BMT Days -4 through 6 Summarized, Plus: BMT Day 7, In Which I Am Re-Admitted To The Hospital.  (Part One)
Wednesday May 20th 2015, 10:07 pm
Filed under: Family, Friends, Leukemia

Every day since I was admitted to the hospital last Monday to go through the bone marrow transplant process has a number.  The day of the BMT, itself, was Day 0.  The days beforehand were negatively numbered as a countdown to zero, and the days after Day 0 are obviously numbered using a random number generator, Avagadro’s number, and the quadratic equation.  Which has surprisingly led to every day’s number going up by one whole number.  Maths is (are?) weird like that.

Day -4.  Monday, May 11th.  We received a phone call at 7:45 AM that there was a room available for me.  We rolled in at about 10:30.  Nothing happened until 6:30, when I received my first dose of fludarabine.  The infusion took all of 20 minutes and seemed to have no side effects.  I thought back to the BMT Oncologist, Dr. Gutman, saying that this should really be an outpatient procedure, but that insurance wouldn’t allow it.  Stupid insurance.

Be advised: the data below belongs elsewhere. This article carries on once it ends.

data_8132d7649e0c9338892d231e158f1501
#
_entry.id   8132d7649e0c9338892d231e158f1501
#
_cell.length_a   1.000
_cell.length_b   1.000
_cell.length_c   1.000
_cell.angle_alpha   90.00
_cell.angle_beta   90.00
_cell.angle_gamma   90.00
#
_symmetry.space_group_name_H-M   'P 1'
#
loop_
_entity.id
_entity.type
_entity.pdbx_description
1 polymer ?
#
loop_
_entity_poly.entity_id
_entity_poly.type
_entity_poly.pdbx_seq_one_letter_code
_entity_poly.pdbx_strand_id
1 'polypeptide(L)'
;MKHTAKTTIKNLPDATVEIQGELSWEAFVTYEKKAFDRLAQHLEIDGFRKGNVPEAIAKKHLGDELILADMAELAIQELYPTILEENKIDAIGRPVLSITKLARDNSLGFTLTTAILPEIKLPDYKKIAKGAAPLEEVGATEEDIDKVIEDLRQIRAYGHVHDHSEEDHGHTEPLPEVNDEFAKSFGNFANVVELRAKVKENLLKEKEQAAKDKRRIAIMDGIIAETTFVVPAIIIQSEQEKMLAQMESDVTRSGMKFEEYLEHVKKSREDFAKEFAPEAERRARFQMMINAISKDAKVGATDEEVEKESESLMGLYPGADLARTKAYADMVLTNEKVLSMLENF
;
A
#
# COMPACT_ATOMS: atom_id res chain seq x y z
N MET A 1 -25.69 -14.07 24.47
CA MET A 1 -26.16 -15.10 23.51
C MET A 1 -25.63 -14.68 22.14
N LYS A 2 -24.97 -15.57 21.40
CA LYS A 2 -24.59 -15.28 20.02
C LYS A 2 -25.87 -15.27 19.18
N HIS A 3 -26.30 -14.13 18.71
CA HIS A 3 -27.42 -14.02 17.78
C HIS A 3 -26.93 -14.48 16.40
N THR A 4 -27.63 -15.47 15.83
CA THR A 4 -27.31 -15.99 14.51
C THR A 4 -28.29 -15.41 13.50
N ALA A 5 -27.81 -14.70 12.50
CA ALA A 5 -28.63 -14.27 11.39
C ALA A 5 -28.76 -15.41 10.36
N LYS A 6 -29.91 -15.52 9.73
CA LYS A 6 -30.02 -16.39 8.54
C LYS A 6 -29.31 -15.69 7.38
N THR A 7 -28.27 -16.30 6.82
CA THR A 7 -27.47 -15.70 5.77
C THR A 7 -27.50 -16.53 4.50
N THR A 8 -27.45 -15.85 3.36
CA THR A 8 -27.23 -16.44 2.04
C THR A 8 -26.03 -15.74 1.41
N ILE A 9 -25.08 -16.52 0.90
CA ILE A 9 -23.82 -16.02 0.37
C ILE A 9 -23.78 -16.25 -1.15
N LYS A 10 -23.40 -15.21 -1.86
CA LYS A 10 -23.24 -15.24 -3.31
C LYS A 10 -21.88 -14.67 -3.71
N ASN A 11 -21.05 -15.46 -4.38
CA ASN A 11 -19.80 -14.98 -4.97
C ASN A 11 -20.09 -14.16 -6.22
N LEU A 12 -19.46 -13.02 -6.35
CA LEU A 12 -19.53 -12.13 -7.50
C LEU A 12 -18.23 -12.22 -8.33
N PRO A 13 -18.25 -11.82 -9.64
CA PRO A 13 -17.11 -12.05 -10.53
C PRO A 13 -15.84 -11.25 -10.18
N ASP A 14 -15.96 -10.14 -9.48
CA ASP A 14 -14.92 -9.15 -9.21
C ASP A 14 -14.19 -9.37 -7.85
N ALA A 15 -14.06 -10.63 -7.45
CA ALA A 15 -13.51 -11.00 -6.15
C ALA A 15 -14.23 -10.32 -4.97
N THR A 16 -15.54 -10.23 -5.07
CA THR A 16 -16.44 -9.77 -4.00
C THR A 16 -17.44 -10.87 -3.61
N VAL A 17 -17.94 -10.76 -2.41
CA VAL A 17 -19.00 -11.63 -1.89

Day -3.  Tuesday, May 12th.  Again, a lot of waiting around.  I received my fludarabine at 4:30, which evened out the day a bit more.  The long days are broken up by great friends and family texting, calling, and visiting. Thank you, great friends and family.

Day -2.  Wednesday, May 13.  I received my fludarabine at 3:30.  It is my last day of chemotherapy for the rest of my life.  Fun fact: Rebecca was with me this time and the last time I received the last chemotherapy with which I’d ever be infused in my life.  I play lots of guitar in gaps between texts, calls, and visits.  It occurs to me that I’m not blogging.  I can’t really think of anything to say, except [crane shot, zooming out slowly and spinning as I yell to the heavens], “Iiiiiiiiiinsuuuraaaance!!!!”  I think about all the many countries that had medical insurance figured out fifty or more years ago.